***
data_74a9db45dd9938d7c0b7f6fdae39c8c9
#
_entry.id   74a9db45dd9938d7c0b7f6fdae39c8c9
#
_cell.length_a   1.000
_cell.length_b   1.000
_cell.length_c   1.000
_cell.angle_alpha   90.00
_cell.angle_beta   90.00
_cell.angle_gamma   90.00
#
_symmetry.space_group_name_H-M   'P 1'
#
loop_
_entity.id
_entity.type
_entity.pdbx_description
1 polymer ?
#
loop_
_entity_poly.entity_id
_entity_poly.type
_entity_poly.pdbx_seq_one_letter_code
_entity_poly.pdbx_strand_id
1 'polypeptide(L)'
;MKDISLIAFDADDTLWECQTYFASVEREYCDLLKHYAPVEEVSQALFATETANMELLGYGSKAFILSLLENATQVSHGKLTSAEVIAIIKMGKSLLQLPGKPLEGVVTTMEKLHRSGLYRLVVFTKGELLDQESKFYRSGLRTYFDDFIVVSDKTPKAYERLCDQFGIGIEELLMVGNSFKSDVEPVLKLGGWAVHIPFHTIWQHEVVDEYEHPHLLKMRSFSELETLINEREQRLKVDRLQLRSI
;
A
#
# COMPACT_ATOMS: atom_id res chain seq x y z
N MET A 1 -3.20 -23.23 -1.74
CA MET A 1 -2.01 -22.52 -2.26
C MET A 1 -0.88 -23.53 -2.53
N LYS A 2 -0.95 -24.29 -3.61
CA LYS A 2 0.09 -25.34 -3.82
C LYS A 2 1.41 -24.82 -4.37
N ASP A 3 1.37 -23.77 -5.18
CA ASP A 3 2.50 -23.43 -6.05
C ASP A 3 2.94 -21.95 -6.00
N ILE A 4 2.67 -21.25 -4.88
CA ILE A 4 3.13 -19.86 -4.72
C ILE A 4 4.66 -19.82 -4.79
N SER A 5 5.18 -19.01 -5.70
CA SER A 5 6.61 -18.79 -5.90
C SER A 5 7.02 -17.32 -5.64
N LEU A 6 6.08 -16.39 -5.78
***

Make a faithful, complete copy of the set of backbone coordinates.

data_74a9db45dd9938d7c0b7f6fdae39c8c9
#
_entry.id   74a9db45dd9938d7c0b7f6fdae39c8c9
#
_cell.length_a   1.000
_cell.length_b   1.000
_cell.length_c   1.000
_cell.angle_alpha   90.00
_cell.angle_beta   90.00
_cell.angle_gamma   90.00
#
_symmetry.space_group_name_H-M   'P 1'
#
loop_
_entity.id
_entity.type
_entity.pdbx_description
1 polymer ?
#
loop_
_entity_poly.entity_id
_entity_poly.type
_entity_poly.pdbx_seq_one_letter_code
_entity_poly.pdbx_strand_id
1 'polypeptide(L)'
;MKDISLIAFDADDTLWECQTYFASVEREYCDLLKHYAPVEEVSQALFATETANMELLGYGSKAFILSLLENATQVSHGKLTSAEVIAIIKMGKSLLQLPGKPLEGVVTTMEKLHRSGLYRLVVFTKGELLDQESKFYRSGLRTYFDDFIVVSDKTPKAYERLCDQFGIGIEELLMVGNSFKSDVEPVLKLGGWAVHIPFHTIWQHEVVDEYEHPHLLKMRSFSELETLINEREQRLKVDRLQLRSI
;
A
#
# COMPACT_ATOMS: atom_id res chain seq x y z
N MET A 1 -3.20 -23.23 -1.74
CA MET A 1 -2.01 -22.52 -2.26
C MET A 1 -0.88 -23.53 -2.53
N LYS A 2 -0.95 -24.29 -3.61
CA LYS A 2 0.09 -25.34 -3.82
C LYS A 2 1.41 -24.82 -4.37
N ASP A 3 1.37 -23.77 -5.18
CA ASP A 3 2.50 -23.43 -6.05
C ASP A 3 2.94 -21.95 -6.00
N ILE A 4 2.67 -21.25 -4.88
CA ILE A 4 3.13 -19.86 -4.72
C ILE A 4 4.66 -19.82 -4.79
N SER A 5 5.18 -19.01 -5.70
CA SER A 5 6.61 -18.79 -5.90
C SER A 5 7.02 -17.32 -5.64
N LEU A 6 6.08 -16.39 -5.78